Every racing sailor knows it—for better or worse‚ sometimes one lucky puff is all it takes.
For Team Japan, that one critical game-changing puff came when they needed it most: after exiting Mark 3—the most challenging corner of the SailGP New York’s Hudson River racecourse.
At this moment, the Australians were leading the day’s winner-take-all match race, sailing toward the course’s western boundary. As Team Japan skipper Nathan Outteridge approached the mark and had to decide on his team’s next move, he looked over his shoulder, saw the dark streak of wind sweeping down opposite side of the racecourse. Outteridge seized the opportunity, jibed immediately, and after an excruciatingly slow few seconds, was flying past the Australians, virtually standing still.
“Sometimes you get lucky and get given a bit of gift,” Outteridge says. “All weekend we were just trying to optimize every situation we had and sometimes we missed the puffs, but in that race, after rounding the top mark, we jibed down the middle in this fantastic bit of pressure. I think we were all giggling, and thinking, ‘How good is this? We’re aiming at the bottom mark and the Aussies aren’t moving.’”
This second lead change was one of several key moments in the race where the confidence of Team Japan’s sailors allowed them to turn the match in their favor. The Japanese team has consistently set the bar as the top team in San Francisco and New York, in light winds and strong, but the Australians have twice denied them in the match-race final.
Not this time. Outteridge and Co., had a higher confidence they would get it done. This time, Outteridge says, they played into Slingsby’s aggressiveness and turned it against him in the start. “We would normally pick port entry, which means you only have to do the one maneuver,” Outteridge says, “but we looked at the starting box and thought there was no space between the starting line and Manhattan.”
So they let The Australian’s make the first move.
“We said, ‘Let’s let them decide how far up the wall to go,’” Outteridge says, “and they went so far up that when they came back they had no speed.”
After killing time with a down-speed jibe, Team Japan then tacked against the seawall, preventing the Australians from attacking. Then, they made a mistake of their own.
“We got going too early, which gave them a chance to hook us.”
“Slingsby went for it, but his aggressiveness got the better of him as he put his green bow too close to leeward of the Japanese boat. Outteridge responded to the luff by spinning his wheel hard to starboard, but as he did so, the Australian bow glanced his port-side. Penalty Australia.”
“It’s funny, because before the event Tom stood up in the skippers briefing with race management and said we were getting a bit close to each other in San Francisco, and getting a bit aggressive toward each other. I knew he was essentially saying, ‘Nathan, why don’t you back off so I can attack you harder.”
Team Japan was then firmly in control of the race, but as had been the form all weekend in New York, control in light and shifty winds means nothing. As they set up for their first jibe after Mark 1, the wind went light and the daggerboard foil would not lock into its down position.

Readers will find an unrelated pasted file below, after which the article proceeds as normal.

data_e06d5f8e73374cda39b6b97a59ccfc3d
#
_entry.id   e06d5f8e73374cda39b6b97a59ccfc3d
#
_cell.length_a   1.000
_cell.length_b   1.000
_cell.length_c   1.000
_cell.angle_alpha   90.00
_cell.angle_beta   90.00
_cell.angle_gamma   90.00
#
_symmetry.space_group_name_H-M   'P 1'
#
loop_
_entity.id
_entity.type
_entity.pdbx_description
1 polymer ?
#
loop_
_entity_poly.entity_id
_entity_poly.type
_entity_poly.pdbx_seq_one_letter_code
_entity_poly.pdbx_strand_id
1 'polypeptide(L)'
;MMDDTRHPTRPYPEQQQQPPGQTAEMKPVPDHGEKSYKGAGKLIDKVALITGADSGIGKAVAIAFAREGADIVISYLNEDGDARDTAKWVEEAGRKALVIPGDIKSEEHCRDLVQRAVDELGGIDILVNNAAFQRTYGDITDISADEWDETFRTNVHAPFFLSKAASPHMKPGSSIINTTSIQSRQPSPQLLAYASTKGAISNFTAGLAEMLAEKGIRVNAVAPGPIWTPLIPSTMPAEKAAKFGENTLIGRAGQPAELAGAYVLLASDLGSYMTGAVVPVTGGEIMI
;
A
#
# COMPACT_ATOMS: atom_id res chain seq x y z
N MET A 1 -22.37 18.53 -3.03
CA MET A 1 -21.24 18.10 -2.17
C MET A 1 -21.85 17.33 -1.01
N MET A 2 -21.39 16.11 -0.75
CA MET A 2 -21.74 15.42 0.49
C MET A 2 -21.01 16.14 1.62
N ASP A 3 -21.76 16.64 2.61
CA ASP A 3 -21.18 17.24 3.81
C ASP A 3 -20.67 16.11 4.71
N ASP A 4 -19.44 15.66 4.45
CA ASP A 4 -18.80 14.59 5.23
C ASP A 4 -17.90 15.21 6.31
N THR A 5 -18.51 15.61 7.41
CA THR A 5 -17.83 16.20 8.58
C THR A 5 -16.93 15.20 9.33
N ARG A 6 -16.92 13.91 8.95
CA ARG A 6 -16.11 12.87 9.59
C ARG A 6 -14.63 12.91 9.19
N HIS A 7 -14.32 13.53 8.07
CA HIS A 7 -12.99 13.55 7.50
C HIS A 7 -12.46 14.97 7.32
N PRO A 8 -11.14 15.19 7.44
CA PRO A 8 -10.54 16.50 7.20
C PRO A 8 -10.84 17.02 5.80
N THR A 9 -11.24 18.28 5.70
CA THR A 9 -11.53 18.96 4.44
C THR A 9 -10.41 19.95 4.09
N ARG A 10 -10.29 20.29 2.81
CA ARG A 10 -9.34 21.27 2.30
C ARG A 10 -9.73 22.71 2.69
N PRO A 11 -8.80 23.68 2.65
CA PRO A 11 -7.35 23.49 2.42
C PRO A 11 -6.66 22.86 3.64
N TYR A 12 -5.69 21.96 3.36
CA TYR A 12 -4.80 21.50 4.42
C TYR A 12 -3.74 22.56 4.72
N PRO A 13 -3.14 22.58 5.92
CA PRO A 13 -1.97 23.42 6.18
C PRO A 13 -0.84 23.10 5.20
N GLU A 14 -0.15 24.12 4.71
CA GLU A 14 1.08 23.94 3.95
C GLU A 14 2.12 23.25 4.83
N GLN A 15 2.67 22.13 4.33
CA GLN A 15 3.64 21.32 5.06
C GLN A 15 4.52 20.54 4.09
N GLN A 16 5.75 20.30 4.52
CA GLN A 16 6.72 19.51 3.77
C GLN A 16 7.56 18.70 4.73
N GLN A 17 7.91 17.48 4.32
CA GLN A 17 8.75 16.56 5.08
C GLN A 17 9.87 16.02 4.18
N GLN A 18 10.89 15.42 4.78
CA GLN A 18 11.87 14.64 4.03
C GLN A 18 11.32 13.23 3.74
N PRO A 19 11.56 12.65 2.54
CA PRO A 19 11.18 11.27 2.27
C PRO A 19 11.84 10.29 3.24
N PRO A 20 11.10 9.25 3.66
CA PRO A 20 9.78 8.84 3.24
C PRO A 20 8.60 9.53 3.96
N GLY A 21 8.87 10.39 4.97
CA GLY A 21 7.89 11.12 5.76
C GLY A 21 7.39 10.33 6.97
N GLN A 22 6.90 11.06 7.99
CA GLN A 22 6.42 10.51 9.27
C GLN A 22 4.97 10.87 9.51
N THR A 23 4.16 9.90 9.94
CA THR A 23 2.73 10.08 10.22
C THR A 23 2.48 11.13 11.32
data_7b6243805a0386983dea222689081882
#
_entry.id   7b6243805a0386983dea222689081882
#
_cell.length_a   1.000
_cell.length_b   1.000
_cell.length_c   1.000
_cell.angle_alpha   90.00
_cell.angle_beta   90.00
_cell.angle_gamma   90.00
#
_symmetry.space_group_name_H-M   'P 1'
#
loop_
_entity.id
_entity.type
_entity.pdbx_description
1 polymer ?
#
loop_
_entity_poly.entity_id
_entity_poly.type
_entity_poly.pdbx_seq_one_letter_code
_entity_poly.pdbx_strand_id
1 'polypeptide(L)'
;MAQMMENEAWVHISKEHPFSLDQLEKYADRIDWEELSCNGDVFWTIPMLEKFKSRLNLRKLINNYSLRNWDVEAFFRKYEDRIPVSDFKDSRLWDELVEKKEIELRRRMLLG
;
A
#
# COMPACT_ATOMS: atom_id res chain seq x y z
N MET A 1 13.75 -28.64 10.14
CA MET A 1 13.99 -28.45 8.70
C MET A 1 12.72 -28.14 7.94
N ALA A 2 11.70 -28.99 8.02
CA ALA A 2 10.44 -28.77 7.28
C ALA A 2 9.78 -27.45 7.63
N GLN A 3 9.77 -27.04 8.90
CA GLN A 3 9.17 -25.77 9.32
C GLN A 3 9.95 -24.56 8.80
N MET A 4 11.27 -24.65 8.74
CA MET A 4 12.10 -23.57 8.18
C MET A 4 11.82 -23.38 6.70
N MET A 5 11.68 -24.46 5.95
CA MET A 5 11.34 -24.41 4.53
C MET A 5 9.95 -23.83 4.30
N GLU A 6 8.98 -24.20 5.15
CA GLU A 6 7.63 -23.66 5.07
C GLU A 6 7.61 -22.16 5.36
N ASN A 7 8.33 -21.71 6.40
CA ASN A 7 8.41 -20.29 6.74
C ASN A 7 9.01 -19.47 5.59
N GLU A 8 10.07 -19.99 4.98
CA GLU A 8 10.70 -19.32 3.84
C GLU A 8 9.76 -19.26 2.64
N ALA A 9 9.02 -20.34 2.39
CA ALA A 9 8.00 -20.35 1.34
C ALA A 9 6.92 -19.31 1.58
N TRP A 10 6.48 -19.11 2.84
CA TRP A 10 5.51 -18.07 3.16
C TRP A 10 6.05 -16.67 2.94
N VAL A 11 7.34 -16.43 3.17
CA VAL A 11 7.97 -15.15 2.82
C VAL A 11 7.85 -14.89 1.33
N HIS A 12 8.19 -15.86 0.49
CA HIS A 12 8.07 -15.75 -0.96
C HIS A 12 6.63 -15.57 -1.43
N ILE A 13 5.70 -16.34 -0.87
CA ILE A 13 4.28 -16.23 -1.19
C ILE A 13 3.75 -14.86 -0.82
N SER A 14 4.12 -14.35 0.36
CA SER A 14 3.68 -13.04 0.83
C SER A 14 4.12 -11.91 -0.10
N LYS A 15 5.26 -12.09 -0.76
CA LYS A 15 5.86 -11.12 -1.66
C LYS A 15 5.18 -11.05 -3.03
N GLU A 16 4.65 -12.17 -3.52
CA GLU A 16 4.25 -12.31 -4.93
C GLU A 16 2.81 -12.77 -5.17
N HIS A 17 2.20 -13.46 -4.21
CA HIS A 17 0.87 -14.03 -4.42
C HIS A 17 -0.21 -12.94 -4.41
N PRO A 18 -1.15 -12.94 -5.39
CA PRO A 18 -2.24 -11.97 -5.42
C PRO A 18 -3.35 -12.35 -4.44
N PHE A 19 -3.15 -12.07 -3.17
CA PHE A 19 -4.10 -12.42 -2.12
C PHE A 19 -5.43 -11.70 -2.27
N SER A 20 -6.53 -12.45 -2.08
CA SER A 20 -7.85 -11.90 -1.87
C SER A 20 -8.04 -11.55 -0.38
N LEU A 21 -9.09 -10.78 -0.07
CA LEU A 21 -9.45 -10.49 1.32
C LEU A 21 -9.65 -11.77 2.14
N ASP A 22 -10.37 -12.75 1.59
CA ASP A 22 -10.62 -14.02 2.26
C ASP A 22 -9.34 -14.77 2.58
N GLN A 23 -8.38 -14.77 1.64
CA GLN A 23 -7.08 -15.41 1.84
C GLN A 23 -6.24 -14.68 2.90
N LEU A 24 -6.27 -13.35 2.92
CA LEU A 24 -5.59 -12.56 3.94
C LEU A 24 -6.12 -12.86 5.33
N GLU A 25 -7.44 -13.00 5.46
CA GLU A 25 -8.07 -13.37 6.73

“As you run out of the pressure, the boat rolls to windward and it’s so hard to turn,” Outteridge says. “We can’t turn until the board is down on the lock. I looked over and thought, if we jibe now we’ll be on port, so we just stopped and allowed them to go inside. We gifted them the lead there.”
The Australian’s then led through the bottom gate with Team Japan seconds behind as they flew toward the Manhattan seawall. This side of the racecourse had been favorable in all earlier races, Outteridge says, but the geometry of the course required an early tack—which lead into the middle of the race, notorious for windless holes.
“We couldn’t go far enough to lay the top mark, so we’d be looking great and then just fall into nothing, and those were the moments that were quite stressful,” he says.
The Australians were first to park at the top of the course, with hulls and foils dragging through the water. It didn’t take long for Team Japan to carve a big chunk out of their lead. As the Australians tacked to round the left-hand mark, Slingsby could be heard saying he preferred the other side of the course but that Japan would follow.
They did so, and then promptly jibed into that lucky puff. Game over. Outteridge, wing trimmer Iain Jensen, flight controller Luke Parkinson and grinders Yuki Kasatani, Leo Takahashi, and Tim Morishima finally had their SailGP win.
It was a fitting finale to an “interesting weekend,” says Outteridge, one that saw the U.S. SailGP team finally win a race and the British team confirm their presence among the elite three, even after a dramatic day-ending capsize on the first day. The Chinese team had its moments, but is still clearly off the pace, as is the French team, still struggling with its boathandling and control. When it was all said and done after six races, the Hudson River’s reputation remains as an incredibly difficult and unpredictable venue requiring patience, and of course, a big-city serving of luck.
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